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A plan is in the works to build a 57-story hotel and two more high-rise buildings on a prime piece of real estate overlooking the Horseshoe Falls in Canada.

The developer maintains that the project being proposed for the property which has been home to the Loretto Christian Life Centre for 148 years will provide patrons with a glorious view and jobs for perhaps as many as 1,000 people.

Opponents fear construction of high-rise building so near the Falls will have profound implications for the natural environment of the surrounding area and could detract from the experience of Americans and American visitors looking across the river to Canada.

“This will ruin the view from the American side,” said Catherine Buchanon, author “The Day the Falls Stood Still,” a novel that chronicles the early days of hydroelectric development on the Niagara River. “There’s seven acres of greenspace around the Loretto Academy that could conceivably become concrete and glass.”

The Loretto academy sits on a 7-acre parcel atop the Falls on the Canadian side. It is currently owned by Romzap, Ltd which purchased it in 2006 from the Institute of the Blessed Virgin Mary. Romzap believes the parcel is ideally suited for a 57-story hotel as well as two other high-rises that could be opened as either hotels or condominiums. If completed, the proposed 57-story structure would be taller than the Hilton hotel on Fallsview Boulevard, which at 53 stories is currently the city’s tallest building.

The developer was successful in its bid to have the property added to the city’s Tourist Area Development Strategy, a set of guidelines that establish acceptable locations and standards for high-rise development in Niagara Falls, Ontario. The company is now in the process of putting together a series of studies on the project’s potential impact in anticipation of making a formal request to the Falls city council for a change in zoning that would allow the development to proceed.

Romzap, owner and prominent Falls hotelier Tony Zappitelli said the project represents a potential investment in the city of about $250 million and would bring with it a wealth of new jobs and visitors to the area.

“It’s a fantastic site,” he said.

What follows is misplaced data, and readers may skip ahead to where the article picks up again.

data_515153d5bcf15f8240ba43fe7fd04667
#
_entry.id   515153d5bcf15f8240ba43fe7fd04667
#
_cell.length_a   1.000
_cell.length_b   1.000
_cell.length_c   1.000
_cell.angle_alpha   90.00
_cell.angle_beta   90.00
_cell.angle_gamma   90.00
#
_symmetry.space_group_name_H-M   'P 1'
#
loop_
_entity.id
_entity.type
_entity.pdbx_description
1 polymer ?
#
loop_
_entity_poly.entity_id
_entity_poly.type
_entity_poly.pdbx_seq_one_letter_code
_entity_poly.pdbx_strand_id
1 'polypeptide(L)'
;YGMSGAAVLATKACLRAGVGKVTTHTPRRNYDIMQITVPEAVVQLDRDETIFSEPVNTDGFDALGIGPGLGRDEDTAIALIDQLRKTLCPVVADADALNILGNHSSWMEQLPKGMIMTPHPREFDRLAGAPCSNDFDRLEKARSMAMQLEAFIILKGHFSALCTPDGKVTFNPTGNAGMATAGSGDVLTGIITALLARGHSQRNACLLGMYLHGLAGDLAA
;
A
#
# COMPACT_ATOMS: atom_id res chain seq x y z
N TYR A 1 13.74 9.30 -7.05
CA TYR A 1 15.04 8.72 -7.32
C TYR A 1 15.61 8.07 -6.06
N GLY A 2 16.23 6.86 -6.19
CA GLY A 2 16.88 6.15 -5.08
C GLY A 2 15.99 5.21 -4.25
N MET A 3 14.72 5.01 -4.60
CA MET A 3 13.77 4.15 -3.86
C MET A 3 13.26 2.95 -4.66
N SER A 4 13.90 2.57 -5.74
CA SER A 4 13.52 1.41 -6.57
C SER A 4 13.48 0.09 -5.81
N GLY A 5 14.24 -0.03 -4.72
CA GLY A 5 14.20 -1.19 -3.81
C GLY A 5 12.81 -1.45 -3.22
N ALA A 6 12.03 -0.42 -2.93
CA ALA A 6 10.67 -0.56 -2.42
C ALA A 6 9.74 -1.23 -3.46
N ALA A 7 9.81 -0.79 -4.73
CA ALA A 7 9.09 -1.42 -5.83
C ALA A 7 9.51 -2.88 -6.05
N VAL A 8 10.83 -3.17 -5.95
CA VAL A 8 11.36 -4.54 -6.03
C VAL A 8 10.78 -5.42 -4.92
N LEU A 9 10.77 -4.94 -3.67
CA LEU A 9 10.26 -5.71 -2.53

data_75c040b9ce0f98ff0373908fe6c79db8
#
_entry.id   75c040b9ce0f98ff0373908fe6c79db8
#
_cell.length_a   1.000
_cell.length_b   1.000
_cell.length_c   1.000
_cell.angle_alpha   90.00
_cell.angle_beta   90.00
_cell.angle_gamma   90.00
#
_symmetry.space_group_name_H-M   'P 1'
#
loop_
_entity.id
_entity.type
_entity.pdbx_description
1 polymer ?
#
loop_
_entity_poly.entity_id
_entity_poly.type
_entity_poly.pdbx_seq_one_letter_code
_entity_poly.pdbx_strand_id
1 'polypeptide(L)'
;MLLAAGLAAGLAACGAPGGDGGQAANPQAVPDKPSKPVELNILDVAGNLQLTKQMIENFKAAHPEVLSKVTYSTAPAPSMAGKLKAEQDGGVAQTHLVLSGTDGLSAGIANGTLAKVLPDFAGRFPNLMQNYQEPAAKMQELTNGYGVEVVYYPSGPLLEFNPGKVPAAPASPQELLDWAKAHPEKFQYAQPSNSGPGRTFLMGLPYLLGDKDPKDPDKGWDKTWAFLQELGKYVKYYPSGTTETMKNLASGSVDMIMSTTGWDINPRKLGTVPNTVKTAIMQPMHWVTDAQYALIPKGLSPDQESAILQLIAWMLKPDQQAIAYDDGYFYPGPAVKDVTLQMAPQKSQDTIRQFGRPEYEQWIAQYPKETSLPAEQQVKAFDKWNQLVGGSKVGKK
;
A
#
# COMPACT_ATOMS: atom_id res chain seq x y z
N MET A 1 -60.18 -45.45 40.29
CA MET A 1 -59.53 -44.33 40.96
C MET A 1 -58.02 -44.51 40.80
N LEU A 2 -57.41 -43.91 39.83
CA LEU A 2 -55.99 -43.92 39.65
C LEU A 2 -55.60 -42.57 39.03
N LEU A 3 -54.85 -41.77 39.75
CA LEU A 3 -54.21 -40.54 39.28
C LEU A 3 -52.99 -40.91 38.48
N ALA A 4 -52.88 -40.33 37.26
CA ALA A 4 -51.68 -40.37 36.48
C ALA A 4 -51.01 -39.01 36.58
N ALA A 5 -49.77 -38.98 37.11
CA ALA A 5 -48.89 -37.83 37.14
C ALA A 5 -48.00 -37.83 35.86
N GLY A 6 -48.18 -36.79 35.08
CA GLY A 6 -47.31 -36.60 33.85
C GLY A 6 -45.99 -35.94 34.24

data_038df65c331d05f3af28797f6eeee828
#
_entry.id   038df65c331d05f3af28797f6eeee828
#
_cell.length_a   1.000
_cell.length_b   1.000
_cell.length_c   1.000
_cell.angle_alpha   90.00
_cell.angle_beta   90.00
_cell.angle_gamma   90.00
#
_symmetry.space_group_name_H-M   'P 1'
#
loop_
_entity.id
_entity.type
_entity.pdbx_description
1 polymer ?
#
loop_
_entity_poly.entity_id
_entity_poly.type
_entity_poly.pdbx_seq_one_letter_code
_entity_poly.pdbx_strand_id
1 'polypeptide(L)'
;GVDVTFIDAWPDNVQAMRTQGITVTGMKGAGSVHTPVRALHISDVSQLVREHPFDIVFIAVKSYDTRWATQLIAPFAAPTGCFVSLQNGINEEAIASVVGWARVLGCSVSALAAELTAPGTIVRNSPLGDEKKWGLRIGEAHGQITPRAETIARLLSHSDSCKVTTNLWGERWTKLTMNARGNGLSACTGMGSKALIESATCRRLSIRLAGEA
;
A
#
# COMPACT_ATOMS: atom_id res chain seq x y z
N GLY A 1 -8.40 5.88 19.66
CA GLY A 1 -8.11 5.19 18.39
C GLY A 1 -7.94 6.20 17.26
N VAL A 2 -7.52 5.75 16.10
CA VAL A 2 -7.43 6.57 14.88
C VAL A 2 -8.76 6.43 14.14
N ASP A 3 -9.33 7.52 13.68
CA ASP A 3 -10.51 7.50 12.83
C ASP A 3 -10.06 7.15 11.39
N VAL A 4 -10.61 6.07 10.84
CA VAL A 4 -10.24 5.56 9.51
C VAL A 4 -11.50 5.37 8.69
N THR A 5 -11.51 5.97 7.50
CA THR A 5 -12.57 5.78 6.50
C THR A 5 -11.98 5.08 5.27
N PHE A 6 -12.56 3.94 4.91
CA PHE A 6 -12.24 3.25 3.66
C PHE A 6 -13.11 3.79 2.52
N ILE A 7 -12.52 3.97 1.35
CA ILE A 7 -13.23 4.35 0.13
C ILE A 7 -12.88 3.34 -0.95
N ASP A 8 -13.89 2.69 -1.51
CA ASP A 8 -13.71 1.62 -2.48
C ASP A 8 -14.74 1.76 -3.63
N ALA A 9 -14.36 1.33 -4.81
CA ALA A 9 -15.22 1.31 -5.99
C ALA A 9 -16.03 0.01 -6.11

As part of its hotel proposal, Romzap has agreed to preserve 1.6 acres of greenspace at the front of the academy building as well as the building itself.

“This development is not wall-to-wall with concrete on the property,” Zappitelli said.

Buchanan and other members of a group called Friends of Niagara Falls aren’t so sure. The grassroots organization has developed a Web site and created an online petition in an effort to put a stop to the project’s construction.

The Friends say the project will contribute to an existing concern above the Falls on the Canadian side. They cite reports from the Niagara Parks Commission, which owns and maintains the tract of Canadian parkland running along the river, that suggest misty days have more than doubled since the advent of high-rise buildings on the Canadian side. They point to a report from engineering consultant Rowan Williams Davies & Irwin which suggests the high-rises are causing airflow alterations that are drawing vapor toward the land and causing an increase in rain and mist conditions. At certain points during the year, they also maintain that such a tall building would cast a shadow over parts of Queen Victoria Park and would span the river as the sun sets, causing Terrapin Point on Goat Island on the American side to experienced darkened conditions as much as 90 minutes earlier per day.

“There are absolutely going to be people who think that the development is beneficial, but Niagara Falls is a natural wonder of the world,” Buchanan said. “I think a large part of the attraction is seeing it in its natural glory.”

Zappitelli said shadow diagrams already completed at the direction of his company show the impact of the building on the parks would be nowhere near as profound as some have suggested. He noted that his company is in the process of performing a variety of studies in anticipation of an upcoming city council vote on the request for re-zoning of the parcel. He said the ongoing analysis includes heritage, archeological, wind, tree, shadow and other studies as required by the council itself. In the end, he said, the study findings will be used by council members to determine if the re-zoning request should be granted. Zappitelli said there’s no firm timeframe for completion of the studies, but his company would like to have them completed as soon as possible.

“All of these studies that we are doing are part of the re-zoning process,” Zappitelli said. “We are working on these reports. If there are any concerns, we would outline that.”

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